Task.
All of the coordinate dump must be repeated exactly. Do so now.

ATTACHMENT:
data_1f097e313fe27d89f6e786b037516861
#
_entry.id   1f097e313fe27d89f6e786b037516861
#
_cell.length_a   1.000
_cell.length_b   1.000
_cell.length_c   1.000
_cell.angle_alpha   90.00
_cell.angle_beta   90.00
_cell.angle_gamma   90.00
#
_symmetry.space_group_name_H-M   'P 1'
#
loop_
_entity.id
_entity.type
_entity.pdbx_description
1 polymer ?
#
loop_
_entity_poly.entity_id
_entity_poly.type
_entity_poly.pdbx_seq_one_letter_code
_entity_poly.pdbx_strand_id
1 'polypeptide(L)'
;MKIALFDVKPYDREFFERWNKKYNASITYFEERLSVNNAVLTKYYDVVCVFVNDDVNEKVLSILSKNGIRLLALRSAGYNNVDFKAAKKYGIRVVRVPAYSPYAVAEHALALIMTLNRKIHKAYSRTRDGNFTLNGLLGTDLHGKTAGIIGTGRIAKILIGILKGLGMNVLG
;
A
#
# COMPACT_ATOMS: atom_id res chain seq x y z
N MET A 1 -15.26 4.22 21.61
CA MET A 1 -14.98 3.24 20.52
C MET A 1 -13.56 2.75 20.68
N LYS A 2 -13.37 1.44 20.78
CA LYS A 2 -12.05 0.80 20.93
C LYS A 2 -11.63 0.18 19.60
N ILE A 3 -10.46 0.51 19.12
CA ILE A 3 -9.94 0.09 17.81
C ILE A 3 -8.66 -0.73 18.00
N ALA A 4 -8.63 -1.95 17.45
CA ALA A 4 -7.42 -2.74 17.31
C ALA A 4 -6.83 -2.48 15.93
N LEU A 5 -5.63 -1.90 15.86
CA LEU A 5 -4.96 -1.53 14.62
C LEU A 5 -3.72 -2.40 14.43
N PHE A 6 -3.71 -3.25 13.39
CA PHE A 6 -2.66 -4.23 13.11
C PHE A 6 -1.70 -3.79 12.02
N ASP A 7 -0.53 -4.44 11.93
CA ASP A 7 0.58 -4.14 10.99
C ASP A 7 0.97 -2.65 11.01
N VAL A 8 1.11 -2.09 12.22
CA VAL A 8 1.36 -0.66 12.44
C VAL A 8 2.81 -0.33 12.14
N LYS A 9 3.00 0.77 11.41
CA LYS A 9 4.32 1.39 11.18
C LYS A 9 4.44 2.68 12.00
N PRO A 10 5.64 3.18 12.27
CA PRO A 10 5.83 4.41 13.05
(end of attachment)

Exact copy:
data_1f097e313fe27d89f6e786b037516861
#
_entry.id   1f097e313fe27d89f6e786b037516861
#
_cell.length_a   1.000
_cell.length_b   1.000
_cell.length_c   1.000
_cell.angle_alpha   90.00
_cell.angle_beta   90.00
_cell.angle_gamma   90.00
#
_symmetry.space_group_name_H-M   'P 1'
#
loop_
_entity.id
_entity.type
_entity.pdbx_description
1 polymer ?
#
loop_
_entity_poly.entity_id
_entity_poly.type
_entity_poly.pdbx_seq_one_letter_code
_entity_poly.pdbx_strand_id
1 'polypeptide(L)'
;MKIALFDVKPYDREFFERWNKKYNASITYFEERLSVNNAVLTKYYDVVCVFVNDDVNEKVLSILSKNGIRLLALRSAGYNNVDFKAAKKYGIRVVRVPAYSPYAVAEHALALIMTLNRKIHKAYSRTRDGNFTLNGLLGTDLHGKTAGIIGTGRIAKILIGILKGLGMNVLG
;
A
#
# COMPACT_ATOMS: atom_id res chain seq x y z
N MET A 1 -15.26 4.22 21.61
CA MET A 1 -14.98 3.24 20.52
C MET A 1 -13.56 2.75 20.68
N LYS A 2 -13.37 1.44 20.78
CA LYS A 2 -12.05 0.80 20.93
C LYS A 2 -11.63 0.18 19.60
N ILE A 3 -10.46 0.51 19.12
CA ILE A 3 -9.94 0.09 17.81
C ILE A 3 -8.66 -0.73 18.00
N ALA A 4 -8.63 -1.95 17.45
CA ALA A 4 -7.42 -2.74 17.31
C ALA A 4 -6.83 -2.48 15.93
N LEU A 5 -5.63 -1.90 15.86
CA LEU A 5 -4.96 -1.53 14.62
C LEU A 5 -3.72 -2.40 14.43
N PHE A 6 -3.71 -3.25 13.39
CA PHE A 6 -2.66 -4.23 13.11
C PHE A 6 -1.70 -3.79 12.02
N ASP A 7 -0.53 -4.44 11.93
CA ASP A 7 0.58 -4.14 10.99
C ASP A 7 0.97 -2.65 11.01
N VAL A 8 1.11 -2.09 12.22
CA VAL A 8 1.36 -0.66 12.44
C VAL A 8 2.81 -0.33 12.14
N LYS A 9 3.00 0.77 11.41
CA LYS A 9 4.32 1.39 11.18
C LYS A 9 4.44 2.68 12.00
N PRO A 10 5.64 3.18 12.27
CA PRO A 10 5.83 4.41 13.05